By Andy Sambidge
Latest IATA data shows region's airlines are the world's best performers yet again
Middle East airlines posted the biggest growth in passenger demand in the world in May, according to latest data released by the International Air Transport Association (IATA).
The region's carriers saw the strongest year-on-year traffic growth for any region at 11.7 percent last month compared to the same month last year.
But with capacity up 12.8 percent, load factor declined 0.7 percent to 73.5 percent, IATA said in a statement.
"Demand for air travel in the Middle East and Africa has benefitted from continued expansion in trade volumes since late 2011," it added.
Globally, IATA said growth was led by emerging markets. Compared to the year-ago period, overall demand rose 5.6 percent, while capacity climbed 5.2 percent pushing the load factor up 0.3 percent to 78.1 percent.
Tony Tyler, IATA’s director general and CEO, said: “Global economic performance remains a concern; however, demand for air travel continues to expand. The primary driver is growing demand for connectivity to emerging markets.
"The business environment has also improved compared to mid-2012 with some indications of easing weakness in the Eurozone. It’s still a tough environment, but there are some reasons for optimism in the second half of the year.”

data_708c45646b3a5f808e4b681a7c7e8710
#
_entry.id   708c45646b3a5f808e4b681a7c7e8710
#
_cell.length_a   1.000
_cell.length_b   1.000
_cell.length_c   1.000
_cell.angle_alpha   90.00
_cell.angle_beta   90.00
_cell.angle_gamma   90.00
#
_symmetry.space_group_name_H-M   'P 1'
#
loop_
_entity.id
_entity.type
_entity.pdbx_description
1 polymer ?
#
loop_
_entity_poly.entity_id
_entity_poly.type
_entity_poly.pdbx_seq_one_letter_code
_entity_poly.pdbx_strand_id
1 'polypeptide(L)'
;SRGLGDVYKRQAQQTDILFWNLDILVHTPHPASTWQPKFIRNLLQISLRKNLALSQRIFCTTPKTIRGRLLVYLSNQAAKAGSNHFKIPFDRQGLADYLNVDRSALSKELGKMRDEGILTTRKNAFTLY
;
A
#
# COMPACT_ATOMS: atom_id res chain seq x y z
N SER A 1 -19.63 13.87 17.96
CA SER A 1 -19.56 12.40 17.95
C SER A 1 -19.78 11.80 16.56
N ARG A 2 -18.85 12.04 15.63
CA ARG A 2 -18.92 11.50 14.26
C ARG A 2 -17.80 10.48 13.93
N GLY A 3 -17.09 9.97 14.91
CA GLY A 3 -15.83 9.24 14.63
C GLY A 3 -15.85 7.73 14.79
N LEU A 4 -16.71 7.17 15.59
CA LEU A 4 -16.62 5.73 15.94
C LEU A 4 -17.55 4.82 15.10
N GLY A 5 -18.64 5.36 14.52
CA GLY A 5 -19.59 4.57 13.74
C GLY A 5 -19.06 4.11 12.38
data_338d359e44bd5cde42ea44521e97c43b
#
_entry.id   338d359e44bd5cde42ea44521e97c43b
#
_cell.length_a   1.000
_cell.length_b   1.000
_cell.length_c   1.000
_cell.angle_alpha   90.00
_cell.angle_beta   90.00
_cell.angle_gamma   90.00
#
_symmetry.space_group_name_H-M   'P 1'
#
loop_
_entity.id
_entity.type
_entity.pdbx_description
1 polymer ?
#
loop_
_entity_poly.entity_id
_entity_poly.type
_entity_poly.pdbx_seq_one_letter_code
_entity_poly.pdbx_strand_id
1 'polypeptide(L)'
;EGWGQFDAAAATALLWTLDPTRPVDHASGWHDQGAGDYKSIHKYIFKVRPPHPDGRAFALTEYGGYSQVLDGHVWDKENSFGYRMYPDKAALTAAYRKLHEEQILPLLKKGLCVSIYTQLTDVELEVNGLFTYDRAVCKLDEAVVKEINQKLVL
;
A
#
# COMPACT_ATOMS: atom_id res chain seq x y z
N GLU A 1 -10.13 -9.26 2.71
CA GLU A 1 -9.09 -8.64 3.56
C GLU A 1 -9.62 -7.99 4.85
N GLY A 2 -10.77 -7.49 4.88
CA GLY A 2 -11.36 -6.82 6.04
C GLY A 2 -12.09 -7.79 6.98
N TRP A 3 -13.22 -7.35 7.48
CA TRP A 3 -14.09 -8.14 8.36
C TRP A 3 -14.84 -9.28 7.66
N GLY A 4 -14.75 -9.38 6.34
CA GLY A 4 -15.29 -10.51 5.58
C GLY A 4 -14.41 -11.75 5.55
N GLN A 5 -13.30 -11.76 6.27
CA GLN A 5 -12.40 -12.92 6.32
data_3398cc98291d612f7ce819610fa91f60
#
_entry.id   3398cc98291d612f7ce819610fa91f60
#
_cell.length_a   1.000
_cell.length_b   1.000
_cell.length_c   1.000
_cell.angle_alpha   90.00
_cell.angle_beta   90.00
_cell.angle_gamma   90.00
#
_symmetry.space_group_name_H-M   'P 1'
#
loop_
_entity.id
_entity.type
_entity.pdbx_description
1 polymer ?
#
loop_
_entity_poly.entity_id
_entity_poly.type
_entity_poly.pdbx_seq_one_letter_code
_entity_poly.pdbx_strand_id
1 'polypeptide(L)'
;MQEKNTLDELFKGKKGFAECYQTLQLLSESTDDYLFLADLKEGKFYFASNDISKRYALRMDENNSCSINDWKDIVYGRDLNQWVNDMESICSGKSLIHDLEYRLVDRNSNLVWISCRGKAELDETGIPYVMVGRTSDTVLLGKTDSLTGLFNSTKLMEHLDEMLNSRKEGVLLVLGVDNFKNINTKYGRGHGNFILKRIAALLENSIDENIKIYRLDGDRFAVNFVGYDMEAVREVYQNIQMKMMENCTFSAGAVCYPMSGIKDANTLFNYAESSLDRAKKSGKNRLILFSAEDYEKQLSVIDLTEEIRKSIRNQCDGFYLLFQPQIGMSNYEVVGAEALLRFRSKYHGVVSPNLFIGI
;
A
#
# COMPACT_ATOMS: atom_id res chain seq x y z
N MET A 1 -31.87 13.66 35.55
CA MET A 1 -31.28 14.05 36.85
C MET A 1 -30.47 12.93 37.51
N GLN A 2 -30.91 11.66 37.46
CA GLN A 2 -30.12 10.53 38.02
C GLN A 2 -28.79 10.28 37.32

This year airlines are expected to make $12.7bn profits this year on $711bn in revenues, representing a 1.8 percent net profit margin, or around $4 profit for every passenger.
“The average profit per passenger is just enough to buy a sandwich in most parts of the world. Aviation will have to do much better than that in order to attract the $4-5trn in capital investment that will be needed over the next 20 years to meet the demands for aviation-enabled connectivity,” said Tyler.
A recent IATA study supported by analysis from McKinsey & Company shows that in the 2004-2011 period airline investors would have earned $17bn more annually by taking their capital and investing it in bonds and equities of similar risk.
“We need to find ways to improve returns for investors. It will require fresh thinking across the aviation value chain and from governments as well,” added Tyler.